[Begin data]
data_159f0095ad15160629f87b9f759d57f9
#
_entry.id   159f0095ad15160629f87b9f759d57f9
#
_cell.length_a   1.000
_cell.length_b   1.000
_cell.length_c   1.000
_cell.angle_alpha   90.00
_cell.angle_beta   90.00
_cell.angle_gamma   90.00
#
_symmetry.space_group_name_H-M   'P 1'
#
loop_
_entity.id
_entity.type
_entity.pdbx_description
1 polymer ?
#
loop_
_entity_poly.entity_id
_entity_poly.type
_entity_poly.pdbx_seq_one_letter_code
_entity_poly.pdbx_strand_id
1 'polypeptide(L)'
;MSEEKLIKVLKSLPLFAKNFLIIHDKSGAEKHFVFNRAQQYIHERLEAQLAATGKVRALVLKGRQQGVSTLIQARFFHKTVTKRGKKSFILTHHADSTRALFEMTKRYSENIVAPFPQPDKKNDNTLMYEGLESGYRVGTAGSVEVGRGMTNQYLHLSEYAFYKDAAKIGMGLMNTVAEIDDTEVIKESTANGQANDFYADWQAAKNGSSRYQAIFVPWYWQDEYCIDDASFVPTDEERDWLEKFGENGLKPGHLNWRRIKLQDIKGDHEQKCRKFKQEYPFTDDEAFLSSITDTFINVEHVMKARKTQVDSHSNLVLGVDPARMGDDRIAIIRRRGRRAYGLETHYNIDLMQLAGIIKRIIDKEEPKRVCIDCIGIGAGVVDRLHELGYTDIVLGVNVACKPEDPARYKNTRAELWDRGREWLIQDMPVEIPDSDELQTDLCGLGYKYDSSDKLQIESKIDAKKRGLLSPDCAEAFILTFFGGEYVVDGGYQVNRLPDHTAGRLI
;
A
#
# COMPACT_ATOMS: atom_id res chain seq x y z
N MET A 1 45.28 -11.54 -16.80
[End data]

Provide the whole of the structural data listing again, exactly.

data_159f0095ad15160629f87b9f759d57f9
#
_entry.id   159f0095ad15160629f87b9f759d57f9
#
_cell.length_a   1.000
_cell.length_b   1.000
_cell.length_c   1.000
_cell.angle_alpha   90.00
_cell.angle_beta   90.00
_cell.angle_gamma   90.00
#
_symmetry.space_group_name_H-M   'P 1'
#
loop_
_entity.id
_entity.type
_entity.pdbx_description
1 polymer ?
#
loop_
_entity_poly.entity_id
_entity_poly.type
_entity_poly.pdbx_seq_one_letter_code
_entity_poly.pdbx_strand_id
1 'polypeptide(L)'
;MSEEKLIKVLKSLPLFAKNFLIIHDKSGAEKHFVFNRAQQYIHERLEAQLAATGKVRALVLKGRQQGVSTLIQARFFHKTVTKRGKKSFILTHHADSTRALFEMTKRYSENIVAPFPQPDKKNDNTLMYEGLESGYRVGTAGSVEVGRGMTNQYLHLSEYAFYKDAAKIGMGLMNTVAEIDDTEVIKESTANGQANDFYADWQAAKNGSSRYQAIFVPWYWQDEYCIDDASFVPTDEERDWLEKFGENGLKPGHLNWRRIKLQDIKGDHEQKCRKFKQEYPFTDDEAFLSSITDTFINVEHVMKARKTQVDSHSNLVLGVDPARMGDDRIAIIRRRGRRAYGLETHYNIDLMQLAGIIKRIIDKEEPKRVCIDCIGIGAGVVDRLHELGYTDIVLGVNVACKPEDPARYKNTRAELWDRGREWLIQDMPVEIPDSDELQTDLCGLGYKYDSSDKLQIESKIDAKKRGLLSPDCAEAFILTFFGGEYVVDGGYQVNRLPDHTAGRLI
;
A
#
# COMPACT_ATOMS: atom_id res chain seq x y z
N MET A 1 45.28 -11.54 -16.80